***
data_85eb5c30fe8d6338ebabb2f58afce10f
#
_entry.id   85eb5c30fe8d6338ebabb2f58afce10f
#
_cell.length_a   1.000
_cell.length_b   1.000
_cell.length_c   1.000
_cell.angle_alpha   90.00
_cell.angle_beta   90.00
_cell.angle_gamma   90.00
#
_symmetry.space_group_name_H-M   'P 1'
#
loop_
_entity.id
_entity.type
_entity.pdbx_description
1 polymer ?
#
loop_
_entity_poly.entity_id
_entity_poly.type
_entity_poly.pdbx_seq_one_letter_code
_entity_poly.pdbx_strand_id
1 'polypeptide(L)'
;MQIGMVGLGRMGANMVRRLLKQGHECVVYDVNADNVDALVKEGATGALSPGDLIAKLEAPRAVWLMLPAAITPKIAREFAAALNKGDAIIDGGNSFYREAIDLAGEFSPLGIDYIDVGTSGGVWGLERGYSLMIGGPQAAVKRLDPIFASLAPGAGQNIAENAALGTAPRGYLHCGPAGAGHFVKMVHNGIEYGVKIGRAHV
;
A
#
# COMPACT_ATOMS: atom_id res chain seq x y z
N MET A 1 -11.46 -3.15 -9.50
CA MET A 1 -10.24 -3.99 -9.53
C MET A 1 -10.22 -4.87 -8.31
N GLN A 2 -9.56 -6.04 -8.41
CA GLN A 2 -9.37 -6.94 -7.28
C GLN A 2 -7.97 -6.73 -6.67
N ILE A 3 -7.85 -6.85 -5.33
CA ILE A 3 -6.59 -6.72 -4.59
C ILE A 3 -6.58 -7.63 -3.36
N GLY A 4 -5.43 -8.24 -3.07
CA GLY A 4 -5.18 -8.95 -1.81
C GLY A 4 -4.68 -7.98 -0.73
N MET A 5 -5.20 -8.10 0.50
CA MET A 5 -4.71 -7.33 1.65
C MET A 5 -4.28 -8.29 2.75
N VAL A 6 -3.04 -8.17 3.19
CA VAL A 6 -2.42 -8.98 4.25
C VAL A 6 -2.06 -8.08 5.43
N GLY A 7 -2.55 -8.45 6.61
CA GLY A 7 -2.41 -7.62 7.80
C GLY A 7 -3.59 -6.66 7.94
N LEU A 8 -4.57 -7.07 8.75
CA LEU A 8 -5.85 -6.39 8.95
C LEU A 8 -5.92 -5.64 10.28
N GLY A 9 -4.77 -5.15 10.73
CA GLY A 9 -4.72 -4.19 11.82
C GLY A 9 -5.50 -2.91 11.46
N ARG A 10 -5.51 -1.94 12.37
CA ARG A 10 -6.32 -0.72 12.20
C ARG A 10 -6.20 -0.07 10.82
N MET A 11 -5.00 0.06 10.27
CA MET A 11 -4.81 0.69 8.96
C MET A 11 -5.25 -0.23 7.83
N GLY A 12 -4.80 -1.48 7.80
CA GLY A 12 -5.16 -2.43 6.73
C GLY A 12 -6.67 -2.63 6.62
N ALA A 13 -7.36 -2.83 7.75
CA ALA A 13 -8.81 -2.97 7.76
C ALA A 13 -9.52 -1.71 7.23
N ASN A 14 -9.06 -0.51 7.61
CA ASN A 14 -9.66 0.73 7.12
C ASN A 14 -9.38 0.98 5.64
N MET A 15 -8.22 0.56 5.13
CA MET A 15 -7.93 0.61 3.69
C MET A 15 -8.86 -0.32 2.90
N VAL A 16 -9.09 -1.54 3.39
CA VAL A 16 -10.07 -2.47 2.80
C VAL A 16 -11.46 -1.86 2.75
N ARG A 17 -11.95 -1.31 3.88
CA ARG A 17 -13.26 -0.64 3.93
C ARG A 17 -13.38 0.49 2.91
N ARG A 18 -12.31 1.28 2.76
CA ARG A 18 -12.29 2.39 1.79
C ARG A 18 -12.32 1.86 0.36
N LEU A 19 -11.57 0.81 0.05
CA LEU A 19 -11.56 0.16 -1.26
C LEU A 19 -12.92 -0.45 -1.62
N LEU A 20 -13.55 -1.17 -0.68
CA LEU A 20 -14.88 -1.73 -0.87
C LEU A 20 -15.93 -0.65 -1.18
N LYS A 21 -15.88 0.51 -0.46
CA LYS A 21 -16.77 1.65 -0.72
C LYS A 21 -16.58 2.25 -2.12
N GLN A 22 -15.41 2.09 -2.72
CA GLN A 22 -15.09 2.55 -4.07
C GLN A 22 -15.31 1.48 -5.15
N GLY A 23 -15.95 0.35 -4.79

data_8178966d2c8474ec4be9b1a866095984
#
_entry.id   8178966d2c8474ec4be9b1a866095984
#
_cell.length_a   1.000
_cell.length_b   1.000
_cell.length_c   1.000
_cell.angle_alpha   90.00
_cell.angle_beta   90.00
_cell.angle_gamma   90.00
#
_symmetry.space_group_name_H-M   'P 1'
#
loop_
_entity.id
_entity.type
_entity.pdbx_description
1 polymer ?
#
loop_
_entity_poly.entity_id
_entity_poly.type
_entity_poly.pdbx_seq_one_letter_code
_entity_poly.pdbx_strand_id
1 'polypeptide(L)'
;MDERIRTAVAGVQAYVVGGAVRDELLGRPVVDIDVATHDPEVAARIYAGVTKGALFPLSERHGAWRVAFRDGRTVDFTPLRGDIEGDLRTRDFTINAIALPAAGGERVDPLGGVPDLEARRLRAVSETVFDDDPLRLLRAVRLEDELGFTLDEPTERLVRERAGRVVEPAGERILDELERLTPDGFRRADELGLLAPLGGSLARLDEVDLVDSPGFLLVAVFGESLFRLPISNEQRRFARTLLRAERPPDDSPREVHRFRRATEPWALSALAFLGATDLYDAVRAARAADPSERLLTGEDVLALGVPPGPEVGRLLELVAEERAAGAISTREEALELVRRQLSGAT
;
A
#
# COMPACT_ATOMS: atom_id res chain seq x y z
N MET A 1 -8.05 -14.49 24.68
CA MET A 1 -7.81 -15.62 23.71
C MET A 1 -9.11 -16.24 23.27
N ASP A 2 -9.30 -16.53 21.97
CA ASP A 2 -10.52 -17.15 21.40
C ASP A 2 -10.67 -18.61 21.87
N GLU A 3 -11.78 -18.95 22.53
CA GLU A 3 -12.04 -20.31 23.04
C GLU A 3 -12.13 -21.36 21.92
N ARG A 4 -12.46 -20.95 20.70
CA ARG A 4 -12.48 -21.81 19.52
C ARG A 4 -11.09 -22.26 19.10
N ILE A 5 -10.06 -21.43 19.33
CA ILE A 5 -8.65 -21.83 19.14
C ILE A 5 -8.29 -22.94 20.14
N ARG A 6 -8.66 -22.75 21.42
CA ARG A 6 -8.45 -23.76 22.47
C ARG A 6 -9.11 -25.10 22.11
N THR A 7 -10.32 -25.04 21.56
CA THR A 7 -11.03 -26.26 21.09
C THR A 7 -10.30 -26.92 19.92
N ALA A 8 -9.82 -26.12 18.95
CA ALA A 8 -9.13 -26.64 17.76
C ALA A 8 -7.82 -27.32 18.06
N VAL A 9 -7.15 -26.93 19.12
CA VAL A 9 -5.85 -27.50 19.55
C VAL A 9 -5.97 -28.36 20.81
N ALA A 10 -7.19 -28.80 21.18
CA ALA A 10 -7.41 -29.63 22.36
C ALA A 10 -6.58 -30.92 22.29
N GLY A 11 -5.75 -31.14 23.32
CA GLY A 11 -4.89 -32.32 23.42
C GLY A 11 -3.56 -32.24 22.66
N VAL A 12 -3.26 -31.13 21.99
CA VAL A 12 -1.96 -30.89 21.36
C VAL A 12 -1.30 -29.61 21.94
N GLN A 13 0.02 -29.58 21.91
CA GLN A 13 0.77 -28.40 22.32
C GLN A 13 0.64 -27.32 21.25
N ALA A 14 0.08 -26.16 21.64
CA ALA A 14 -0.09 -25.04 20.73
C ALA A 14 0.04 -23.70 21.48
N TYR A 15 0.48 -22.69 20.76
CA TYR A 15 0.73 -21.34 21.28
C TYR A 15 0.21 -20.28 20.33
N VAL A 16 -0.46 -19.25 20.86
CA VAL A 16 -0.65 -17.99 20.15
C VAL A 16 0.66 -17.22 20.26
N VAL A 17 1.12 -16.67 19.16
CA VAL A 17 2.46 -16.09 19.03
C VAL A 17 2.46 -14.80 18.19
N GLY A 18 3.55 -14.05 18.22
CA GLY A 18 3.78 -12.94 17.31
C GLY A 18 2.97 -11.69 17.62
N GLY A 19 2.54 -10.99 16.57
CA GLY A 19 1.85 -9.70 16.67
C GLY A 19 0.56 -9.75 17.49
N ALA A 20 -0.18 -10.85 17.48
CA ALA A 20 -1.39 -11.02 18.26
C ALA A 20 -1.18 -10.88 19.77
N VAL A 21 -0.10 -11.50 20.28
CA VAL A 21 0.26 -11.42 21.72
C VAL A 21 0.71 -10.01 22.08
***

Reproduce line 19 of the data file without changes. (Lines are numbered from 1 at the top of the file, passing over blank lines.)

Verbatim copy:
#